In addition to describing the physical torture in his letter, Malekpour reported that he found the psychological torture he experienced even worse. He writes: “The physical torture was nothing compared to the psychological torments. I endured long solitary confinement without phone calls or the possibility of visiting my loved ones, constant threats to arrest and torture my wife and family if I did not co-operate, threats to kill me. They also gave me false news that my wife had been arrested. My mental health was severely threatened. I had no access to any books or journals in the solitary cells, and at times, I would not speak to anybody for days.”
After the authorities commuted Malekpour’s second death sentence, he was moved into the prison’s general population, but his health paid the price for years of physical and emotional abuse. He suffered a heart attack and was taken to the hospital, where he was shacked to his bed and kept under permanent guard.
Sentencing and Conviction
Malekpour’s trial began on November 29, 2009, over a year after his arrest. He was represented by a lawyer that was not permitted to meet with him until a few minutes before the trial started. During the trial, the court dismissed Malekpour’s allegations of torture and mistreatment as lies. In December 2010, he was sentenced to death, convicted of “designing and moderating adult content websites,” “agitation against the regime,” and “insulting the sanctity of Islam.” At the same time, he was sentenced to seven and a half years’ imprisonment on charges of “insulting the Leader,” “insulting the President,” “insulting Islamic sanctities,” and “spreading propaganda against the system.” There was no evidence against Saeed other than the forced confession extracted under torture.
The death sentence was rescinded by the Iranian Supreme Court in June 2011 and the case was transferred to a lower court for further investigation. Following a retrial, in October 2011 Saeed was again sentenced to death in November 2011 by a branch of the Revolutionary Court. In January 2012, this second death sentence was upheld by the Supreme Court. After international condemnation, Malekpour’s death sentence was subsequently commuted to a life imprisonment. In August 2013, his lawyer announced that the death sentence had been reduced by Iran’s Amnesty and Clemency Commission because Malekpour had “repented for his actions.” Malekpour then began serving a life sentence in Evin Prison.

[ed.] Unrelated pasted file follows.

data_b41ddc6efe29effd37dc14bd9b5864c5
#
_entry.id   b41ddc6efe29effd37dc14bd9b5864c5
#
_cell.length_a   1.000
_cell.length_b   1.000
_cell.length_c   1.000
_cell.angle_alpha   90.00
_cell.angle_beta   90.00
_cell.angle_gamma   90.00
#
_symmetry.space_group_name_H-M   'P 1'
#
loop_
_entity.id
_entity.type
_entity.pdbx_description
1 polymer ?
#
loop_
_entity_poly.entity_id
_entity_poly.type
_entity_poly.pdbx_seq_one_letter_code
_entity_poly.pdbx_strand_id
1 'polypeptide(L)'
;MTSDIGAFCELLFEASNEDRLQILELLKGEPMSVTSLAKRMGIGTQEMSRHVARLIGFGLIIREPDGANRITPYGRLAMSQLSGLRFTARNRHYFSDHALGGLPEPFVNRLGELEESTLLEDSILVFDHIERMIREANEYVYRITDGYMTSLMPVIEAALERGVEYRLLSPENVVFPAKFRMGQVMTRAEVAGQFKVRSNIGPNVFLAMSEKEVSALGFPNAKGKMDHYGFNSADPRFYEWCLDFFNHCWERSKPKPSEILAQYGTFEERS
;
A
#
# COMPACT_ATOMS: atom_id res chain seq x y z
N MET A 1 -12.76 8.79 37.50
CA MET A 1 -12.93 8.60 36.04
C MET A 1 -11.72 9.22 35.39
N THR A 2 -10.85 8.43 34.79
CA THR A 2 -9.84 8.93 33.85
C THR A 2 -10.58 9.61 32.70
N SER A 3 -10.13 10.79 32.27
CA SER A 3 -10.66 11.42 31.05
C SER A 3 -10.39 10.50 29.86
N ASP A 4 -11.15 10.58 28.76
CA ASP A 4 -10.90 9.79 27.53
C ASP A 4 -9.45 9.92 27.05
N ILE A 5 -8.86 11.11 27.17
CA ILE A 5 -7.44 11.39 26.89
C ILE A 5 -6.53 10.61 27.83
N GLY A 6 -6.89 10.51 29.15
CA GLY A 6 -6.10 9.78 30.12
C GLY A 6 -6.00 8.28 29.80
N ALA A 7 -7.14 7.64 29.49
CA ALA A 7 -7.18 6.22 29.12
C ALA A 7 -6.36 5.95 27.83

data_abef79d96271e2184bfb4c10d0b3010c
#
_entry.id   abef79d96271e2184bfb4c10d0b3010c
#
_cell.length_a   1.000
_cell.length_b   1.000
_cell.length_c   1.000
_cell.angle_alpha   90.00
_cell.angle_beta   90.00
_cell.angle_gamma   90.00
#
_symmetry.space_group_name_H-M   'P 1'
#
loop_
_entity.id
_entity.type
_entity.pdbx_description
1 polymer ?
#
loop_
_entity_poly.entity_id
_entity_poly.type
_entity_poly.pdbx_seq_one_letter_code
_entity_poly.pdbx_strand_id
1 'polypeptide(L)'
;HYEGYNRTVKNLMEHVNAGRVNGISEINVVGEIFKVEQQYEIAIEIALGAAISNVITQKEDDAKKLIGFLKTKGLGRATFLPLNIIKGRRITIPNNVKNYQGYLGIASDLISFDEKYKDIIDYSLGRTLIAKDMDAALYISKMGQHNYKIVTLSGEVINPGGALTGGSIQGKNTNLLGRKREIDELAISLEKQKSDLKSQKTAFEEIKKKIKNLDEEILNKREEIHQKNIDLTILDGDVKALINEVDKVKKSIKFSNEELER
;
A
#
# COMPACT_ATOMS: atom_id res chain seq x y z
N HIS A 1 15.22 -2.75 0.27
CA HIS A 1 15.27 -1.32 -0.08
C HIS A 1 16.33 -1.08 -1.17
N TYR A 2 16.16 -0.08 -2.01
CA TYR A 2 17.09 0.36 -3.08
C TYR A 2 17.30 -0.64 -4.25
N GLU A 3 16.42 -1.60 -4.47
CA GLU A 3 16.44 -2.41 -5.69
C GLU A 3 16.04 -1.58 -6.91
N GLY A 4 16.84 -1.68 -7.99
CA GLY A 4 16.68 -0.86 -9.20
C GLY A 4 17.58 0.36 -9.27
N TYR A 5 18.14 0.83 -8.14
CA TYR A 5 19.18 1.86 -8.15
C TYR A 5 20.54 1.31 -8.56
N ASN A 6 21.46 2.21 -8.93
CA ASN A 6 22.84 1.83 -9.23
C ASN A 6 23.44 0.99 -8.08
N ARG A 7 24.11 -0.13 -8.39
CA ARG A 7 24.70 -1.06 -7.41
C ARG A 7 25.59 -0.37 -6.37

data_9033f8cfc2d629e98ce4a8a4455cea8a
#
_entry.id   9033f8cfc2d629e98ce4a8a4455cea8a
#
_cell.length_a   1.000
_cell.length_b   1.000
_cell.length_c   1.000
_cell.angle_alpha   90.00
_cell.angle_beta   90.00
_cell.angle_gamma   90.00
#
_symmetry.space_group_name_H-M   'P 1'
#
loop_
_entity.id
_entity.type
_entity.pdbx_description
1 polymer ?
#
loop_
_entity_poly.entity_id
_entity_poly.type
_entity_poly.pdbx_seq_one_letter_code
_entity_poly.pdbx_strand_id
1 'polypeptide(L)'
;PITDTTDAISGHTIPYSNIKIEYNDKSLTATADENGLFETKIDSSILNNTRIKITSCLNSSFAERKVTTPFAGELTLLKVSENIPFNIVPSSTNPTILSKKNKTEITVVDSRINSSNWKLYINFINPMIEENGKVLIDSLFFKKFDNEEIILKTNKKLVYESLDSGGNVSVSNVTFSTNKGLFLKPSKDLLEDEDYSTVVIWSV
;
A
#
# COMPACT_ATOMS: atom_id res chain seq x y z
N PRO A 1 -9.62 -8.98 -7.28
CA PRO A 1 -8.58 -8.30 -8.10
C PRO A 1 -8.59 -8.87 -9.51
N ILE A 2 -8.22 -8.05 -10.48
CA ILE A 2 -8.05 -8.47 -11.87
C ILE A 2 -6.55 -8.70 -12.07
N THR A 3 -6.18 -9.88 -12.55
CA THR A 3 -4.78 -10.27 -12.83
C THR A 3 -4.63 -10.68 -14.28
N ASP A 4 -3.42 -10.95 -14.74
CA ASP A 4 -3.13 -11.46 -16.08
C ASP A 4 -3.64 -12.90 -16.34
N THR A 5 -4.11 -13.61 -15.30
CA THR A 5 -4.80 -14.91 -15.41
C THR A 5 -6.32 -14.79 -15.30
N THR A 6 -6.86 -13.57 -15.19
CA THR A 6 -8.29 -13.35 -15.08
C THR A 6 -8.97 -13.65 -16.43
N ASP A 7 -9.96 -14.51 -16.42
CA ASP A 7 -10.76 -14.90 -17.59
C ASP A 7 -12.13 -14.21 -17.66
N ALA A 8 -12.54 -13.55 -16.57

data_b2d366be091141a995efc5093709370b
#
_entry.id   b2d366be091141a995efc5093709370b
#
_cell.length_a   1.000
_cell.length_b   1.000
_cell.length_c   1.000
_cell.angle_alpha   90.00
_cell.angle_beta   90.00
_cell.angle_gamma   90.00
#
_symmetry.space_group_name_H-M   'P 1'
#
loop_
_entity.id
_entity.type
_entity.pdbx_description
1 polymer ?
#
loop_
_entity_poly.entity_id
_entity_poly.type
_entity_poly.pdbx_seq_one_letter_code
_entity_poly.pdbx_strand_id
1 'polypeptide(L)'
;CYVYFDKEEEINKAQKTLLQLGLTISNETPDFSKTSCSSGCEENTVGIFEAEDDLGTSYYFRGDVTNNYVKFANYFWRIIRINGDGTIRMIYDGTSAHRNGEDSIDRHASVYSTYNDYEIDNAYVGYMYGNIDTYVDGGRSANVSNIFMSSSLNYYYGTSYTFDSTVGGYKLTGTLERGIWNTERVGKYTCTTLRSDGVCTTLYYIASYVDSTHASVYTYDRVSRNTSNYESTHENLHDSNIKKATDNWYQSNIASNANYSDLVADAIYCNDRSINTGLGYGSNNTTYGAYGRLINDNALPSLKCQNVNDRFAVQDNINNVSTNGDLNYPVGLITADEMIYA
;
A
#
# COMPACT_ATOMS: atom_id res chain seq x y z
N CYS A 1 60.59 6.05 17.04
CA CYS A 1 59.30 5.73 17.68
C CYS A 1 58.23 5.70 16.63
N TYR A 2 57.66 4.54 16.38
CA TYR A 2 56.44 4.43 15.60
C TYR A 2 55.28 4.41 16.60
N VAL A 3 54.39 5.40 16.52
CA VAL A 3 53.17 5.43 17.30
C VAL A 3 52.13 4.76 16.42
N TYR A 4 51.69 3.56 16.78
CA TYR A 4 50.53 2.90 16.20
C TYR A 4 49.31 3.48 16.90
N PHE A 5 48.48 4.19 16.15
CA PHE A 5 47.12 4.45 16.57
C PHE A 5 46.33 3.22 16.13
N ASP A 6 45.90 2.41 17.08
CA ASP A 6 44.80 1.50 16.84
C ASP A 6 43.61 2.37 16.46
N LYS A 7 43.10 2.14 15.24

In 2011, Canada’s foreign ministry issued a statement expressing concern over the fate of Malekpour as a Canadian of dual nationality. In 2012 the Canadian House of Commons took an urgent and unanimous stance expressing deep concern for Malekpour’s safety and demanding that Iran be held accountable for his treatment and release Malekpour and other unjustly detained prisoners.
In October 2016, the international digital rights NGO Electronic Frontier Foundation (EFF) published a statement and online action urging Canadian Prime Minister Justin Trudeau to fight for Malekpour’s release. His case has also been pursued by Amnesty International and other prominent human rights organizations.
Furlough and Escape
In the summer of 2019, the Iranian authorities granted Malekpour a furlough. He then escaped Iran via another country and returned to Canada.